Written by stephen gale

Having put the gate posts up yesterday, today it was time to install the gates.

The brackets were a bit of a fiddle, but once adjusted, looked pretty good.  Even the spirit level seem to like them!

Jo and Zep helped.

The next stage is to build up the dry stone wall along the roadside to meet the gate post.  Then we can take the trees down to reveal the entrance.

All of the hardware for the gates is from Earnshaw's in Midgley.  It isn't cheap, but it does a great job.

All of the hardware for the gates is from Earnshaw’s in Midgley. It isn’t cheap, but it does a great job.

Jo and Zep helped.  It was Zep's 9th birthday today!

Jo and Zep helped. It was Zep’s 9th birthday today!

Gates in the orchard

Written by stephen gale

We have installed two gate posts in the orchard.  These have been installed so that they fit two gates – a 10ft gate and a 3ft gate personnel gate.

Longer term, these will be used as as the main entrance to the property.  Once the gates are installed, we will repair the dry stone wall along the roadside to fit with the new gate post.

We dug the holes for the gate posts today.  One was easy, the other had some large stone in it, but this was soon dealt with!

We dug the holes for the gate posts today. One was easy, the other had some large stone in it, but this was soon dealt with!

Orchard

Written by stephen gale

A combination of some great weather recently followed by some wet weather has really brought the orchard to life. 

I mow the grass on average around once a week and slowly the quality of the grass seems to be improving. It doesn’t take long.  Around 30 minutes.  Much of this is down to it being a mulching mower so there is no grass to collect.  I try to cut the grass just before it rains as this helps the clippings rot down a little quicker.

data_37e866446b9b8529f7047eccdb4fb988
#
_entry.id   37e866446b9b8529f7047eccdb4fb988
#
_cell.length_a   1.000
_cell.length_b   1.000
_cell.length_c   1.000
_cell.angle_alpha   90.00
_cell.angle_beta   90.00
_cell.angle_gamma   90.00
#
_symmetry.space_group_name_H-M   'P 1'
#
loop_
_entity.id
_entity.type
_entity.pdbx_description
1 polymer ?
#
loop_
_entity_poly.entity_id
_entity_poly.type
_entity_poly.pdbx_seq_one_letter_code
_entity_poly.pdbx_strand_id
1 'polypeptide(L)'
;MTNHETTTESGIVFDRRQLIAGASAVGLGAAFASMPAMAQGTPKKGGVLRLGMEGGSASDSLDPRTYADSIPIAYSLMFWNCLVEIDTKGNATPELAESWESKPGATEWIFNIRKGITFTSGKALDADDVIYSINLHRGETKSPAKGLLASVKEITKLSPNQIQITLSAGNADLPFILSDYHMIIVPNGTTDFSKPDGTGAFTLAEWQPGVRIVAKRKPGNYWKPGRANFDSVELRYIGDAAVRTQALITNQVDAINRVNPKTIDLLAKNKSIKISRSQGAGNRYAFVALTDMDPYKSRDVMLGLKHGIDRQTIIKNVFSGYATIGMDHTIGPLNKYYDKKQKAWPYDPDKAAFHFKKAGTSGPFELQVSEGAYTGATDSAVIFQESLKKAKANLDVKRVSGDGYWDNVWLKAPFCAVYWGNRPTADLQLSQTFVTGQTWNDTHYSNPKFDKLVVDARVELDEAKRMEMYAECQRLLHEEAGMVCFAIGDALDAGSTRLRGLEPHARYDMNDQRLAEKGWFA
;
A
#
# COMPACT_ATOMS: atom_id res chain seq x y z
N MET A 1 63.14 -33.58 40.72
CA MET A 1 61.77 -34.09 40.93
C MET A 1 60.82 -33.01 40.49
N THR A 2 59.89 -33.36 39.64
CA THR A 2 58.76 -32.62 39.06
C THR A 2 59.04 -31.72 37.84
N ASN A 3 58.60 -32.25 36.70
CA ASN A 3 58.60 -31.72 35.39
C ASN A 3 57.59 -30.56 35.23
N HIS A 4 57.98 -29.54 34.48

The trees are doing well too.  There is a lot of fruit on the trees, particularly those that I pruned back last year.  Surprising since I didn’t really know what I was doing at the time.  Our lone pear tree has no pears.  But there again, it was one of the trees that I didn’t cut back.

A combination of some very hot weather followed by some very wet weather has really brought the orchard to life.

A combination of some very hot weather followed by some very wet weather has really brought the orchard to life.

Bizarrely, the trees that I heavily pruned last year seem to have the most fruit on them.  There are mainly apple trees, but lots of different varieties.

Bizarrely, the trees that I heavily pruned last year seem to have the most fruit on them. There are mainly apple trees, but lots of different varieties.

More apples, but from a slightly older tree.

More apples, but from a slightly older tree.

I don't know what it is, but it definitely isn't an apple.  And you never realised that I wasn't a gardener!  I think it is a damson. But it could be a plum.

I don’t know what it is, but it definitely isn’t an apple. And you never realised that I wasn’t a gardener! I think it is a damson. But it could be a plum.

Nearing the end of the dry stone wall in the orchard

Written by stephen gale

Yesterday we dug out the last section of wall to reach the stone gate post in the adjoining field.  We made good progress building up the wall and I reckon that we will be all finished in the next couple of working days.  The main challenge is that we are likely to run a little short on stone for the wall.  We do have some surplus stone elsewhere on site, so we are going to need to sift through the various piles on site to find suitable stone.

The gatepost for the adjoining field is in the foreground (no idea why there is a letter "D" on the gatepost) and there is probably only a couple of days work left to finish off the wall.

The gatepost for the adjoining field is in the foreground (no idea why there is a letter “D” on the gatepost) and there is probably only a couple of days work left to finish off the wall.

Almost there!

Almost there!